Motto: Sans changer
Motto Translation: Without changing.


  1. ^ Lowe, Mark Anthony, Patronymica Britannica, A Dictionary of Family Names of the United Kingdom. London: John Russel Smith, 1860. Print.
  2. ^ Cleveland, Dutchess of The Battle Abbey Roll with some Account of the Norman Lineages. London: John Murray, Abermarle Street, 1889. Print. Volume 2 of 3
  3. ^ Williams, Dr Ann. And G.H. Martin, Eds., Domesday Book A Complete Translation. London: Penguin, 1992. Print. (ISBN 0-141-00523-8)
  4. ^ Shirley, Evelyn Philip, The Noble and Gentle Men of England; The Arms and Descents. Westminster: John Bower Nichols and Sons, 1866, Print.
  5. ^ Bardsley, C.W, A Dictionary of English and Welsh Surnames: With Special American Instances. Wiltshire: Heraldry Today, 1901. Print. (ISBN 0-900455-44-6)
  6. ^ Mills, A.D., Dictionary of English Place-Names. Oxford: Oxford University Press, 1991. Print. (ISBN 0-19-869156-4)
  7. ^ Filby, P. William, Meyer, Mary K., Passenger and immigration lists index : a guide to published arrival records of about 500,000 passengers who came to the United States and Canada in the seventeenth, eighteenth, and nineteenth centuries. 1982-1985 Cumulated Supplements in Four Volumes Detroit, Mich. : Gale Research Co., 1985, Print (ISBN 0-8103-1795-8)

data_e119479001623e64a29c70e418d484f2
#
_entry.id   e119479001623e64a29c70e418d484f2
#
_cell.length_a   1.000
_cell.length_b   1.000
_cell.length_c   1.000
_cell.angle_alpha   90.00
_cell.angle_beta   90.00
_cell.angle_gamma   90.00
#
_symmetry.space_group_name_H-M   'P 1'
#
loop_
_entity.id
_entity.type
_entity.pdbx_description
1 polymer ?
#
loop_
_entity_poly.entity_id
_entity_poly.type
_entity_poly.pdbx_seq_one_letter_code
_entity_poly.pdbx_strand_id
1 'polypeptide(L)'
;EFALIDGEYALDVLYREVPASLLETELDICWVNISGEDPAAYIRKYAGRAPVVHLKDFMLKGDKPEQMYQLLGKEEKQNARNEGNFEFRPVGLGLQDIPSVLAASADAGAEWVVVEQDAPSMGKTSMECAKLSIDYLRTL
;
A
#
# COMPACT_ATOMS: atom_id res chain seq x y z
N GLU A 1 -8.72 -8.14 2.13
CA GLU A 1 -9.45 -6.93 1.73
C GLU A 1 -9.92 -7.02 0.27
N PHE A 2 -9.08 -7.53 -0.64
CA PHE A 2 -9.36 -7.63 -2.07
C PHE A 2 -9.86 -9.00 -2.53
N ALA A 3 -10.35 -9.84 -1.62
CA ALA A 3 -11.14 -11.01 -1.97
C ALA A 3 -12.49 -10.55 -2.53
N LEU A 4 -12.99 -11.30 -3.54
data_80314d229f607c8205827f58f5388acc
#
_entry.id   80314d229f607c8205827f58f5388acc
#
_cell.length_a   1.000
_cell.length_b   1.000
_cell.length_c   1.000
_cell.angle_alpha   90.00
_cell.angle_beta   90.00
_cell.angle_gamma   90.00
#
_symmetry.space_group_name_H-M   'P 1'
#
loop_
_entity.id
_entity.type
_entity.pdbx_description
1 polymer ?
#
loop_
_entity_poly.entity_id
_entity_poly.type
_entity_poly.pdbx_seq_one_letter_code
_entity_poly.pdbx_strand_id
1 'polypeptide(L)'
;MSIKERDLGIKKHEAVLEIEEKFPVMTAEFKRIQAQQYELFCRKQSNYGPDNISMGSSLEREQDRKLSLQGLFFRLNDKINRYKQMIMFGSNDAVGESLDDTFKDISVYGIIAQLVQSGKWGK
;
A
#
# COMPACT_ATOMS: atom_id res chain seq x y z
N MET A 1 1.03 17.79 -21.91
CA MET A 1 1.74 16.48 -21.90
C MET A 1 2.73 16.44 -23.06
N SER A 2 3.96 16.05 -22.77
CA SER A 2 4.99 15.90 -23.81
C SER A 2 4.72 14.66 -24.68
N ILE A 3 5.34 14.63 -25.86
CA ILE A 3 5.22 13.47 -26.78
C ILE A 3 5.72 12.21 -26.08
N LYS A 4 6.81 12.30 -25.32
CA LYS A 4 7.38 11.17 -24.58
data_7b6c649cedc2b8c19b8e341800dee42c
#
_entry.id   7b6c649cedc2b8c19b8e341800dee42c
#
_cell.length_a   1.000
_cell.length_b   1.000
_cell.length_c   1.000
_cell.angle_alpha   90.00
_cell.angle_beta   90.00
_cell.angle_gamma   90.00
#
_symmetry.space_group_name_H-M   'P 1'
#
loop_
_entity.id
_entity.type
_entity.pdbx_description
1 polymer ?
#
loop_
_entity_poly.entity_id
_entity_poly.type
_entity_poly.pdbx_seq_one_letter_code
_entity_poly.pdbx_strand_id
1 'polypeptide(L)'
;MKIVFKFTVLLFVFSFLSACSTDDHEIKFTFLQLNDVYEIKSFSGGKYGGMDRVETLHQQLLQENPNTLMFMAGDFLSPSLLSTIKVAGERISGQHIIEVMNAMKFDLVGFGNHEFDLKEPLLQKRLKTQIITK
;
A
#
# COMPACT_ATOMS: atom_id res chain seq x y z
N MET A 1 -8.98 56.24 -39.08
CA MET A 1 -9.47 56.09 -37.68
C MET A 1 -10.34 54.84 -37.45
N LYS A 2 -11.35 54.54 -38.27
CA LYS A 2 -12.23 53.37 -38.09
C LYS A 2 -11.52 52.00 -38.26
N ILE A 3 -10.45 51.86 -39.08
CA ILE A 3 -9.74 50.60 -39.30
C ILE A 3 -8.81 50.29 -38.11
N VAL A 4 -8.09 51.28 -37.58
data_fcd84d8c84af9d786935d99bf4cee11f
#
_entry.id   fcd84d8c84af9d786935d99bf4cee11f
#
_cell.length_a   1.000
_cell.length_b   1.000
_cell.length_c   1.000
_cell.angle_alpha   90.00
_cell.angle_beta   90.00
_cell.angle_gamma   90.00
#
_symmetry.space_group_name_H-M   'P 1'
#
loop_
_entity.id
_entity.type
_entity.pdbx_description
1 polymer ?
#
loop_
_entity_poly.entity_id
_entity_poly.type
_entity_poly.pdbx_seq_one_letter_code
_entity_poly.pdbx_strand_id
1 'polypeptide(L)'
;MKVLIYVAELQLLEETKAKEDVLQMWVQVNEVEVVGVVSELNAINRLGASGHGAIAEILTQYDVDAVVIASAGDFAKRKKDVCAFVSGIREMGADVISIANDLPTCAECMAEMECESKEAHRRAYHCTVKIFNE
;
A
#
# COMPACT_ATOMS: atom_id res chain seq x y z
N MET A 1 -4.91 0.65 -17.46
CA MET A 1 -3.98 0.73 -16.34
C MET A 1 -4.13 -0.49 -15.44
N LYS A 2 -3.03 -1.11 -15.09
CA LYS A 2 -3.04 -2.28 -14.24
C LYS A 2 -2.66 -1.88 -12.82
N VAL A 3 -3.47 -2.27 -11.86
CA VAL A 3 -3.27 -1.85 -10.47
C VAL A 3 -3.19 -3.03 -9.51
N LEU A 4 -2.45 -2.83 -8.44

8. ^ Cornwall Online Parish Clerks. (Retreived 3rd May 2018). Retrieved from http://www.opc-cornwall.org/Resc/pdfs/emigration_australia_victoria.pdf
  9. ^ Cornwall Online Parish Clerks. (Retrieved 3rd May 2018). Retrieved from http://www.opc-cornwall.org/Resc/pdfs/emigration_australia_victoria.pdf
  10. ^ The Political Graveyard: Alphabetical Name Index. (Retrieved 2015, November 17) . Retrieved from http://politicalgraveyard.com/alpha/index.html


Houseofnames.com on Facebook
Shipping
Fastest Delivery Possible

Digital Products on Checkout, all other products filled in 1 business day

Money Back
Money Back Guarantee

Yes, all products 100% Guaranteed

Support
BBB A+ Rating

The Best Rating possible

Payment
Secure Online Payment

Entire site uses SSL / Secure Certificate